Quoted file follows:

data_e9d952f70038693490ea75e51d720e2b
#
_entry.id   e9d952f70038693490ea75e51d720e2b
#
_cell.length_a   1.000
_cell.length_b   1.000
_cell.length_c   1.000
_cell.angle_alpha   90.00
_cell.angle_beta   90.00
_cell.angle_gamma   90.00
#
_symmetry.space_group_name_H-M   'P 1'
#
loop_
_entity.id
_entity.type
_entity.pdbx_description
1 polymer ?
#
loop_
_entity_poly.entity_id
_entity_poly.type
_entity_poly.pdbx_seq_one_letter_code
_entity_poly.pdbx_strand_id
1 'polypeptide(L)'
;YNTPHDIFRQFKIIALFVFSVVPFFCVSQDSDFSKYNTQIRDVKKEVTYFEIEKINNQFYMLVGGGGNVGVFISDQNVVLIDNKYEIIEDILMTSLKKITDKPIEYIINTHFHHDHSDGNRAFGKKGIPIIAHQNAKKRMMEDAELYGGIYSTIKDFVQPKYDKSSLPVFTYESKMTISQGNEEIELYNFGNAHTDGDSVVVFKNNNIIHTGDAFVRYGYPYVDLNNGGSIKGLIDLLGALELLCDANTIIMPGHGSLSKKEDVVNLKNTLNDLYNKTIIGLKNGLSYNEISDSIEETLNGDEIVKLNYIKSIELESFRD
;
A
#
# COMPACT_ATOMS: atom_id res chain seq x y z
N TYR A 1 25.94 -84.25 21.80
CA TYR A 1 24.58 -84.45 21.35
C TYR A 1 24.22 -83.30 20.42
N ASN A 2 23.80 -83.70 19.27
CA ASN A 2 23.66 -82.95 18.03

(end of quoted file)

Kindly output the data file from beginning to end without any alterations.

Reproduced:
data_e9d952f70038693490ea75e51d720e2b
#
_entry.id   e9d952f70038693490ea75e51d720e2b
#
_cell.length_a   1.000
_cell.length_b   1.000
_cell.length_c   1.000
_cell.angle_alpha   90.00
_cell.angle_beta   90.00
_cell.angle_gamma   90.00
#
_symmetry.space_group_name_H-M   'P 1'
#
loop_
_entity.id
_entity.type
_entity.pdbx_description
1 polymer ?
#
loop_
_entity_poly.entity_id
_entity_poly.type
_entity_poly.pdbx_seq_one_letter_code
_entity_poly.pdbx_strand_id
1 'polypeptide(L)'
;YNTPHDIFRQFKIIALFVFSVVPFFCVSQDSDFSKYNTQIRDVKKEVTYFEIEKINNQFYMLVGGGGNVGVFISDQNVVLIDNKYEIIEDILMTSLKKITDKPIEYIINTHFHHDHSDGNRAFGKKGIPIIAHQNAKKRMMEDAELYGGIYSTIKDFVQPKYDKSSLPVFTYESKMTISQGNEEIELYNFGNAHTDGDSVVVFKNNNIIHTGDAFVRYGYPYVDLNNGGSIKGLIDLLGALELLCDANTIIMPGHGSLSKKEDVVNLKNTLNDLYNKTIIGLKNGLSYNEISDSIEETLNGDEIVKLNYIKSIELESFRD
;
A
#
# COMPACT_ATOMS: atom_id res chain seq x y z
N TYR A 1 25.94 -84.25 21.80
CA TYR A 1 24.58 -84.45 21.35
C TYR A 1 24.22 -83.30 20.42
N ASN A 2 23.80 -83.70 19.27
CA ASN A 2 23.66 -82.95 18.03